Two Republican senators, David Vitter of Louisiana and Mike Lee of Utah, and Sen. Joe Manchin, D-W.Va., formally announced on Thursday that they will vote against the resolution. “Given the case that has been presented to me, I believe that a military strike against Syria at this time is the wrong course of action,” Manchin said in a statement.
One of the supporters of a military strike, Senate Intelligence Committee Chairwoman Dianne Feinstein, D-Calif., attended a closed-door briefing on Syria with administration officials and said afterward that senators were shown a film on the debilitating effects of chemical weapons.
“It’s horrendous,” Feinstein said, according to the AP. But Feinstein acknowledged that public support for retaliation against Syria is thin. “There’s no question: What’s coming in is overwhelmingly negative,” she said. “But you see, then they don’t know what I know. They haven’t heard what I’ve heard.”
Faced with so much resistance, the White House is revving up for an all-out blitz through the weekend to win backing for the resolution, and Obama — expected to return this weekend from the Group of 20 summit in Russia — canceled a planned trip to California that had been set for Monday.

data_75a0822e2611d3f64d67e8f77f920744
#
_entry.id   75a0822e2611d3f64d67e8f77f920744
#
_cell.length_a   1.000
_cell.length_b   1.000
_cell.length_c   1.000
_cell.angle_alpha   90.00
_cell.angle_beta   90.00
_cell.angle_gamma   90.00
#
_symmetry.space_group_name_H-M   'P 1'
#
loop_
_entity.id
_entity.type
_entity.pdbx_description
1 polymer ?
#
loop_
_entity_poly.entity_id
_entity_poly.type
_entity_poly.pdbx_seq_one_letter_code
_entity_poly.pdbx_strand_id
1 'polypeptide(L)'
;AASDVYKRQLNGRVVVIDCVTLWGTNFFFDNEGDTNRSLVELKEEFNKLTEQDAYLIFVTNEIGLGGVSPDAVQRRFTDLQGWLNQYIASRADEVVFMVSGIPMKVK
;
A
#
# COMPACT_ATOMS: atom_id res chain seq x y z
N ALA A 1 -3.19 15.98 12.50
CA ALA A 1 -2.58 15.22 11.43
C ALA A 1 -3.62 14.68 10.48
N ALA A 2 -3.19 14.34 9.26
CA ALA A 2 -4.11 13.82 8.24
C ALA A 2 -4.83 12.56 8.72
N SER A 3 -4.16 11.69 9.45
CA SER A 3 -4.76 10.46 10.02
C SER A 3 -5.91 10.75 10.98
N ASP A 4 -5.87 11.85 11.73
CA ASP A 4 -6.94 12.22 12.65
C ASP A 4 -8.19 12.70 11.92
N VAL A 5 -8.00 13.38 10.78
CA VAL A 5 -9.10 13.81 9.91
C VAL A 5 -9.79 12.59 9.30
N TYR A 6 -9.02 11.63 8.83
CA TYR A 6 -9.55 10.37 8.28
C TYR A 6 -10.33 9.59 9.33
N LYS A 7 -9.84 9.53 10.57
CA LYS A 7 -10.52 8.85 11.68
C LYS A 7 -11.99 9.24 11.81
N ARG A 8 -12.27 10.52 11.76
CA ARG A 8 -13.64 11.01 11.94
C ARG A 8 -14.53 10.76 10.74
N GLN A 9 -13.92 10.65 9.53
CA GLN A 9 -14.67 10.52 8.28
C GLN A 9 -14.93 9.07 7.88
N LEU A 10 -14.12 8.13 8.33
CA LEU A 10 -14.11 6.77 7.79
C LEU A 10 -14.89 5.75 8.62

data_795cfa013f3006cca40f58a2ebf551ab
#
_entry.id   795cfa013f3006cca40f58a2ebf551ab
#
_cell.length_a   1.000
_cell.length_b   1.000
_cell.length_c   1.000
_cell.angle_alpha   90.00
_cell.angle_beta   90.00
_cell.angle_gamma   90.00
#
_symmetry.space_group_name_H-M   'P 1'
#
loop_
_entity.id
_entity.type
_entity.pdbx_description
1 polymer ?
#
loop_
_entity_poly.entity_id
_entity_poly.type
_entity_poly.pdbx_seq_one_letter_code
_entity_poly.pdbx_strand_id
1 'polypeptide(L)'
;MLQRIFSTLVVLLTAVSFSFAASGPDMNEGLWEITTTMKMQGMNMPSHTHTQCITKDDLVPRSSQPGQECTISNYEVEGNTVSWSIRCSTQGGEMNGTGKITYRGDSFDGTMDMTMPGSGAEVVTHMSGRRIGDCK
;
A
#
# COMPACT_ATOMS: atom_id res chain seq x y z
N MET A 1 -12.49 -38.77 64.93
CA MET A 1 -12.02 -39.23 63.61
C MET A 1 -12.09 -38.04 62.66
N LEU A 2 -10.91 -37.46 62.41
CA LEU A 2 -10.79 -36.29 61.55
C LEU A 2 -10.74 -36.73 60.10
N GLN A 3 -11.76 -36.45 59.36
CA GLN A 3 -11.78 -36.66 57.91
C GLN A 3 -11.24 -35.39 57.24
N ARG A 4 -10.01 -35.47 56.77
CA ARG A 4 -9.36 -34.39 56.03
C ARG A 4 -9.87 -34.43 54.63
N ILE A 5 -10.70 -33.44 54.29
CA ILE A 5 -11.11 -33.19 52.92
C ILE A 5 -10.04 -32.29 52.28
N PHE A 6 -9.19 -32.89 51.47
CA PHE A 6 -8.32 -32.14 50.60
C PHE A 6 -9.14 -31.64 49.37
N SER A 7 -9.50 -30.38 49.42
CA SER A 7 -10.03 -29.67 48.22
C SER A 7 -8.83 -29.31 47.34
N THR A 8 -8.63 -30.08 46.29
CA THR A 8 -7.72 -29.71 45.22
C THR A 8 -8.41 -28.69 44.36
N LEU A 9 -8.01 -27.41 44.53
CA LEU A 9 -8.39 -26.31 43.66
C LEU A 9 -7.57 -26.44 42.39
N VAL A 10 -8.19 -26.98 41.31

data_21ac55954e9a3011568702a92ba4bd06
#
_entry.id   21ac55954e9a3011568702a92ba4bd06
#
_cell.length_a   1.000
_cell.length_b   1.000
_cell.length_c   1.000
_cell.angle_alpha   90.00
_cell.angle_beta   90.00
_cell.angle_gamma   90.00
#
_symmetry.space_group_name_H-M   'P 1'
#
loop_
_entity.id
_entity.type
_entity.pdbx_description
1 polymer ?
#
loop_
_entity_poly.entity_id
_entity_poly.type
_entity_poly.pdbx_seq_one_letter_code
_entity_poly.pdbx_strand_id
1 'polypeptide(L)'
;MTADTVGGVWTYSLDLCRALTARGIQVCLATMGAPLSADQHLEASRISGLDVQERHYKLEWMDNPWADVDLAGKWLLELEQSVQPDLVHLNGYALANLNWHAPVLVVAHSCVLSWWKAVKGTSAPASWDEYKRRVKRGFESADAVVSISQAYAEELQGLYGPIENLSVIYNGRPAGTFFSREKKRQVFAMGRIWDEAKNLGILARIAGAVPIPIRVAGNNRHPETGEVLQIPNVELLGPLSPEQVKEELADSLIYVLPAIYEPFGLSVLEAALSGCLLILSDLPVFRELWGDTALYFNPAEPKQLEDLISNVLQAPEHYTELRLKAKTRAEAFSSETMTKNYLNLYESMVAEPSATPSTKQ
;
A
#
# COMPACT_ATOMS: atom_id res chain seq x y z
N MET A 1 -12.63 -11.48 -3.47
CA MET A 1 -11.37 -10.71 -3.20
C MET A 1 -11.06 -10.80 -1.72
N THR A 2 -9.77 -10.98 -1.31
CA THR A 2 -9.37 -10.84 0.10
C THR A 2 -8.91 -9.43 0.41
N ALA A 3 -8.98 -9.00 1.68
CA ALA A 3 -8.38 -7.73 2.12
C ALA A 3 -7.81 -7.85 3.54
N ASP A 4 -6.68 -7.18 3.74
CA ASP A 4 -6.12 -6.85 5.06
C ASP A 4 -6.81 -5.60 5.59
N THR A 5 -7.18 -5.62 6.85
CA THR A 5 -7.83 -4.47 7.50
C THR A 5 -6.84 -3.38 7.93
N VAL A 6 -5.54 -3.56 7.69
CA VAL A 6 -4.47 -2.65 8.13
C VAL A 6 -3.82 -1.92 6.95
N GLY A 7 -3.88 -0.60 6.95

“We’re going to continue to make the case to members,” said Deputy National Security Adviser Ben Rhodes, who also said the number of lawmakers who support a military response is increasing. “We understand the obligation that we have to provide them with information to explain our thinking, to explain the nature of the military action we’re contemplating. We’ll keep doing that, and we’re confident that we’ll get a resolution passed.”
Meanwhile, some lawmakers are scheduling town halls Saturday and Sunday to get more input from constituents about what they should do. Sen. John McCain, R-Ariz., and Rep. Jim Himes, D-Conn., both announced town halls, while Rep. Doug Lamborn, R-Colo., said he will take calls Saturday morning on a radio show.
“This is not our fight — we’re going to pick sides between Iran and [Syrian President Bashar al-Assad] on one side and al-Qaida on the other? It makes absolutely no sense,” said Rep. John Culberson, R-Texas, as he was leaving a closed-door intelligence briefing at the Capitol on Thursday.